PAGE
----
When a IP court awards the winning party the reimbursement of the costs incurred, what exactly can be included in such an award and how to determine its amount is not always obvious. Surely it is curious that the Court of Justice (CJEU) dealt with these issues in two recent decisions, both issued last April 28th and both following requests for preliminary rulings under Article 267 TFEU by German Courts, namely cases C-531/20 (NovaText GmbH v. Ruprecht-Karls-Universität Heidelberg) and C-559/20 (Koch Media GmbH v. FU).
In case C-531/20, the question was whether in the calculation of costs to be reimbursed to the winning party, also those pertaining to the assistance of an IP consultant had to be included, who had worked on the case jointly with a lawyer. The CJEU examined whether Articles 3 and 14 of Directive no. 2004/48 (the Enforcement Directive) should be interpreted as meaning that they preclude national legislation to oblige the losing party to reimburse unconditionally, automatically, and without any judicial review of reasonableness and proportionality, the costs incurred by the winning party for the assistance of an IP consultant.
The CJEU first reiterated that “under Art. 14 (Enforcement Directive), the legal costs and other recoverable costs must be ‘reasonable and proportionate’’(at §25). Then, applying the holding of case C‑57/15 (United Video Properties, at §39), where it had found that the costs incurred for the assistance of a technical advisor, arising immediately and directly from a legal action, may be included in the notion of “other expenses”, held that the costs for the assistance of an IP attorney may fall within the concept of “legal costs”, in so far as those costs arise immediately and directly from the legal action (at §§39-43).
However, the inclusion of such expenses cannot be automatic and unconditioned and any such national provision would result in a breach of the general obligation laid down in Art. 3 Enforcement Directive, under which national procedures necessary to enforce IP rights must not be unnecessarily costly (at §52), and it could be open for misuses, causing a breach of the general obligation provided by the Enforcement Directive (at §54). Therefore, these expenses should always be subject to the review of the national judge to ascertain their proportionality and reasonableness in relation to the characteristics of the dispute (at §55).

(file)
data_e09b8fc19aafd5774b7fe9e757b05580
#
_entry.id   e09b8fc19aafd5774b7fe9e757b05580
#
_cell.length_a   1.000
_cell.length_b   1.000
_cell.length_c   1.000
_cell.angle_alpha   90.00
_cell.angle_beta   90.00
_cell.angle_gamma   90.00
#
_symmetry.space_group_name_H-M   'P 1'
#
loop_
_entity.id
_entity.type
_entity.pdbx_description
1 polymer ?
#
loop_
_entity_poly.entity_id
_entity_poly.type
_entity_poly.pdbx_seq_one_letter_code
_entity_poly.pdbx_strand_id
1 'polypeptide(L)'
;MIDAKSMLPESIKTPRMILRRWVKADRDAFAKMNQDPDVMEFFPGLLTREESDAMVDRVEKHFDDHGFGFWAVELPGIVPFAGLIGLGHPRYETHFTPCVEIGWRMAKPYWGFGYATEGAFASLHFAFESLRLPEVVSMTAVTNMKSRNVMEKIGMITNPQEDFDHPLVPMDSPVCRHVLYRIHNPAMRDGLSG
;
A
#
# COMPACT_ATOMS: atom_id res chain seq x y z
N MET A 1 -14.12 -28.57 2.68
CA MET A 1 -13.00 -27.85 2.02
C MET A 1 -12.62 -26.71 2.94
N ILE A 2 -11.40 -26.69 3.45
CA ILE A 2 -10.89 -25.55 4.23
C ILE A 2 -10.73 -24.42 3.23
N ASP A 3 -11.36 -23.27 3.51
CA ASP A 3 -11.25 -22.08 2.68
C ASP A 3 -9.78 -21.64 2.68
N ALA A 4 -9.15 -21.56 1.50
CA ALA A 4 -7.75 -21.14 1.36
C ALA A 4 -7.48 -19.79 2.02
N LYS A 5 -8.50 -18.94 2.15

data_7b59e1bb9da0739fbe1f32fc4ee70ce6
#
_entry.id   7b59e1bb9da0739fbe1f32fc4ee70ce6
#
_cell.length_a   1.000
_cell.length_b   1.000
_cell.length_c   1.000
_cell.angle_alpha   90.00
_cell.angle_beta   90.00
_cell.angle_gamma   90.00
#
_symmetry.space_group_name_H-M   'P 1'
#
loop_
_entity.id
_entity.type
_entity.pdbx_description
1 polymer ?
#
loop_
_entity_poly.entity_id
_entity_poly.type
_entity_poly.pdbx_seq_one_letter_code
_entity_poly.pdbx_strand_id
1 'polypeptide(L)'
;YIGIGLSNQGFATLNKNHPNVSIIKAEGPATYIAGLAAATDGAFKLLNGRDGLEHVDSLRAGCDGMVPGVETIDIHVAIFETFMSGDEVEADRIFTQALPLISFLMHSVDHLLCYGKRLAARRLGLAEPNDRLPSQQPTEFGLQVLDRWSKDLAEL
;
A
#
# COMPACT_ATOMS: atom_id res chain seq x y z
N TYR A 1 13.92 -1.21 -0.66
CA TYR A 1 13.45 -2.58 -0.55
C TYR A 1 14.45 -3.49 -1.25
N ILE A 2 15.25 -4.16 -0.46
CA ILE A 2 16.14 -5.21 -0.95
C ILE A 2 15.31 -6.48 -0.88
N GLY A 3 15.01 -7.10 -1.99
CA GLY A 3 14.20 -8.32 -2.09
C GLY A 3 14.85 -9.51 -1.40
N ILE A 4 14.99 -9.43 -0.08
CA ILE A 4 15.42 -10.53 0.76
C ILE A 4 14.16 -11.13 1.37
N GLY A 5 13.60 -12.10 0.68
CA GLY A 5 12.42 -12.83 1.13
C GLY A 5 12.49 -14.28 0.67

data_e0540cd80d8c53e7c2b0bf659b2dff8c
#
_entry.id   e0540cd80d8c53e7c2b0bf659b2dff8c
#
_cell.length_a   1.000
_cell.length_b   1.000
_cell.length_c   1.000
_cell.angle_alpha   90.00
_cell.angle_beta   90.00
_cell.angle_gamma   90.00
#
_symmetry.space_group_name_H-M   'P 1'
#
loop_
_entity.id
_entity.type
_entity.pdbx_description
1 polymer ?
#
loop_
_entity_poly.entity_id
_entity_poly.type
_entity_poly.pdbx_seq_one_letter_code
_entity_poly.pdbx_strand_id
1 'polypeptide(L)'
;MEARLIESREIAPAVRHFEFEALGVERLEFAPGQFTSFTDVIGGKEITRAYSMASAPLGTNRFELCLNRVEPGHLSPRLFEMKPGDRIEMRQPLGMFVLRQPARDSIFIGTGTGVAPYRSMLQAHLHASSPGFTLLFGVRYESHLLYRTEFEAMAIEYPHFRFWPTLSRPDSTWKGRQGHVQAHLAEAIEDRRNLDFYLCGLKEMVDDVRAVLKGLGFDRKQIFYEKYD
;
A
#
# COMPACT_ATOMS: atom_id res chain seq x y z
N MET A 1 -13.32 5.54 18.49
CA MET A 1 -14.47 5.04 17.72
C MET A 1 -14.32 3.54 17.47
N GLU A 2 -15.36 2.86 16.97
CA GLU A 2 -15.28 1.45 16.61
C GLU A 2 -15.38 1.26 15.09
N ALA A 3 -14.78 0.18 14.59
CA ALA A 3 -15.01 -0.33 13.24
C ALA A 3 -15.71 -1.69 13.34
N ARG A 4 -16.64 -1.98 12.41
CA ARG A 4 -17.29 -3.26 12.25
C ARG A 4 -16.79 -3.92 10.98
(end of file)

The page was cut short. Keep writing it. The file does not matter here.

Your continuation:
In case C-559/20, the CJEU was asked to clarify whether art. 14 Enforcement Directive may also cover the attorneys’ fees that an intellectual property rights holder incurs to pursue a claim against an alleged infringer out-of-court, i.e. by way of a cease-and-desist letter.
The CJEU held that the Enforcement Directive is applicable to judicial as well as to extrajudicial/out-of-court proceedings – including those referring to a warning letter sent prior to a dispute – as both can be necessary for the enforcement of IP rights (at §§33-35). Moreover, even though the costs for such warning letter cannot be classified as “legal costs” under Art. 14 (since there is no pending action), the costs for the assistance and representation in the proceeding may be qualified as “other expenses”: in fact, warning letters are aimed at avoiding or even replacing a subsequent court action (at §44).
However, as also indicated in case C-531/20, the CJEU reiterated that a wide interpretation of Art. 14, to the effect that the latter provides that the unsuccessful party must bear, as a general rule, the ‘other expenses’ incurred by the successful party, without going into any detail about those costs, risks conferring excessive scope on that article and it is therefore necessary to interpret that concept narrowly and to take the view that only those costs that are directly and closely related to the judicial proceedings concerned fall under ‘other expenses’ (at §40).
From these two cases, it appears that while the CJEU is willing to recognize a wider range of “costs” incurred by the winning party of a proceeding concerning the enforcement of IP rights, regardless of their classification as “legal costs” or “other expenses”, it maintains firm its belief that such costs should always be subject to the review of national judges, to make sure that these costs are directly and immediately arising from a legal action, and are reasonable and proportionate in respect to such action. As noted above, “The Winner takes it (almost) all”….